They aren’t produced, as Prime Ministers were once said to be, “on the playing fields of Eton.”
The Spectator did a piece on this last year and concluded that you could barely put together a decent Premiership XI who were privately educated. One of the ones who was, amazingly, was our own former keeper Fraser Forster. It is exceptionally rare. It is not unheard of, but just 5% of England’s top flight pros went to posh schools.
These guys are wealthy, yes, but the money hasn’t erased their sense of where they came from, and most of them still cling fiercely to that. A lot of them are from communities which have been almost totally destroyed by more than a decade of austerity cuts. Many of them have friends and family members still living in those places.
Many of them knew people who died of Covid whilst Matt Hancock and others were giving big contracts to their mates and slandering public service staff on WhatsApp even as they stood applauding them for the cameras.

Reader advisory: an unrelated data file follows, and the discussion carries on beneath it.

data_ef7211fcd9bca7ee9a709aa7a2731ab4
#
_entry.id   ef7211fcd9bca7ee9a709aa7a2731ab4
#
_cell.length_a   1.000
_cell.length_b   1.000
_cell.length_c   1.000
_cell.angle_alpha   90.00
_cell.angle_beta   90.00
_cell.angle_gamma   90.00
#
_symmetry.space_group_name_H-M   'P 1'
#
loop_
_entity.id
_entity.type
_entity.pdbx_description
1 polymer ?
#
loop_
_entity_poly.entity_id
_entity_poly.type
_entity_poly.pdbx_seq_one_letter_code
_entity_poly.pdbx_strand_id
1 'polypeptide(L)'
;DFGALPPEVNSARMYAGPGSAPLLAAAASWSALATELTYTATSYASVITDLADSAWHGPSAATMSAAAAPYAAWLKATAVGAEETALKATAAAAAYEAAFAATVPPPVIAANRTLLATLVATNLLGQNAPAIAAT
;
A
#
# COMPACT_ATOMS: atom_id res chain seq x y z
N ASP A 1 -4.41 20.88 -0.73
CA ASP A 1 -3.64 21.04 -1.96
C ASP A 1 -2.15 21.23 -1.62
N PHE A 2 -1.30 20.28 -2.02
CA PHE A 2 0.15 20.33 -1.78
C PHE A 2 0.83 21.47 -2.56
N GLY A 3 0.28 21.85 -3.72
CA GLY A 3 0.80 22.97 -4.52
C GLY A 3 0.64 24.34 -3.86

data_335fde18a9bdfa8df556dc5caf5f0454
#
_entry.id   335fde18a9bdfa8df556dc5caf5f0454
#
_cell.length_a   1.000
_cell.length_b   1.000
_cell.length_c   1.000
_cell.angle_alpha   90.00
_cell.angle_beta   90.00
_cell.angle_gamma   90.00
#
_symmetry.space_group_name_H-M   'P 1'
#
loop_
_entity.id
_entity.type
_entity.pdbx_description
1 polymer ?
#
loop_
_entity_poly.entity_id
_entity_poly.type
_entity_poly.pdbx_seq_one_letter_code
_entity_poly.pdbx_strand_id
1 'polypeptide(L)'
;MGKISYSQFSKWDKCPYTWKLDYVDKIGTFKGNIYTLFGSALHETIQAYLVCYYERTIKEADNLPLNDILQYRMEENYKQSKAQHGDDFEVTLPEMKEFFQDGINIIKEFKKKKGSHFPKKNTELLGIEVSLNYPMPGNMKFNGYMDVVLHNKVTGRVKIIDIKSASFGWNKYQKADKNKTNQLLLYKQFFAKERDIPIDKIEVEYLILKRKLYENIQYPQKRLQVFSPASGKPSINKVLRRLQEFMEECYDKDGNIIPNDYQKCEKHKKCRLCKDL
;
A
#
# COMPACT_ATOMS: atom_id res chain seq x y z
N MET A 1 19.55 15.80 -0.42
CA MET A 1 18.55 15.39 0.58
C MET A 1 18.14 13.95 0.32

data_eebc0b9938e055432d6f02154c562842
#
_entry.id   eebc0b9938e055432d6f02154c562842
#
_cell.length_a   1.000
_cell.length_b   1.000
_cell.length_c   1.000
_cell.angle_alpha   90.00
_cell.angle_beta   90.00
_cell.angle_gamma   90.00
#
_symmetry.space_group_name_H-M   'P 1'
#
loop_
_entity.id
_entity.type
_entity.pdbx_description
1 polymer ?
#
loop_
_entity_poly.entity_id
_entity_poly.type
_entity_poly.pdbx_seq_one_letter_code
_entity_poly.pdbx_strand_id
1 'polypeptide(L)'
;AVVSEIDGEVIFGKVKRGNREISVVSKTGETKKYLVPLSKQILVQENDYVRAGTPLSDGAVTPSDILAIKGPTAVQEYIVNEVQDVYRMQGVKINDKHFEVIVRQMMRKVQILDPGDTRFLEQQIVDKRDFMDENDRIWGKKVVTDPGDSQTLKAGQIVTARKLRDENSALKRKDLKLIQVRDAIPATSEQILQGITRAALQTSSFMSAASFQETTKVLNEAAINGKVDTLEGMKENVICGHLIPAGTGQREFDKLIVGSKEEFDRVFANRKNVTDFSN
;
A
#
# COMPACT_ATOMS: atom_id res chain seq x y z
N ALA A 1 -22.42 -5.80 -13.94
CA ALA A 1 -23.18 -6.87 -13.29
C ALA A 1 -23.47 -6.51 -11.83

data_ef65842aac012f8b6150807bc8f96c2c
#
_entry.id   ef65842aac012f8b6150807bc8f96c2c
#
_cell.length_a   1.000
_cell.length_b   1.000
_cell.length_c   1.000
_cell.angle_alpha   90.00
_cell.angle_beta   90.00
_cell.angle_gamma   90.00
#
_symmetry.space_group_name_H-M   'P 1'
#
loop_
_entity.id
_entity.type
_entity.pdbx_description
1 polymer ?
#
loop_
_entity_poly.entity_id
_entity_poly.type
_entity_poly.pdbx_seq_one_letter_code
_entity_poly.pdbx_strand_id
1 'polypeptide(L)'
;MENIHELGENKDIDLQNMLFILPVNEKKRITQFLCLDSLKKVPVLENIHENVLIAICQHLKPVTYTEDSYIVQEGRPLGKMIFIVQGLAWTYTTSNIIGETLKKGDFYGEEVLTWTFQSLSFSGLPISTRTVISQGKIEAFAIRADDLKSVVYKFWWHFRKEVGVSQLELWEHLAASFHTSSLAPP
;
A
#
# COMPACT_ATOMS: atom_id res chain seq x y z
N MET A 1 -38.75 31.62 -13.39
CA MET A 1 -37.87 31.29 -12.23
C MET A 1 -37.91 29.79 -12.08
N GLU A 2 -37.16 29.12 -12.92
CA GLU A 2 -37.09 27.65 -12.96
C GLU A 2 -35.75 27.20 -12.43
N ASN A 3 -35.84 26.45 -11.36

Many of them play alongside players from the very foreign countries successive Tory leaders have slandered. Almost all of them have had terrible searing experiences at the hands of the bigots and racists and muckrakers of The Telegraph, The Mail and The Express. They have no love for the gutter media, all of which skews hard to the right.
Footballers who have been outspoken on social issues have been treated like children, told to shut it and seen relentless attacks. Marcus Rashford is not the only one to stand tall against them and emerge from it with more friends and fans than ever. And these fools haven’t learned the most basic lessons from that or thought about what it means.
Football has moved away from its roots; this is the commonly held view. And yet those who play the game still come, predominantly, from the working class areas in which large sections of the fan-base live and work, and no matter how much money these guys have the streets they emerged from are still a part of them, and still mean something to them.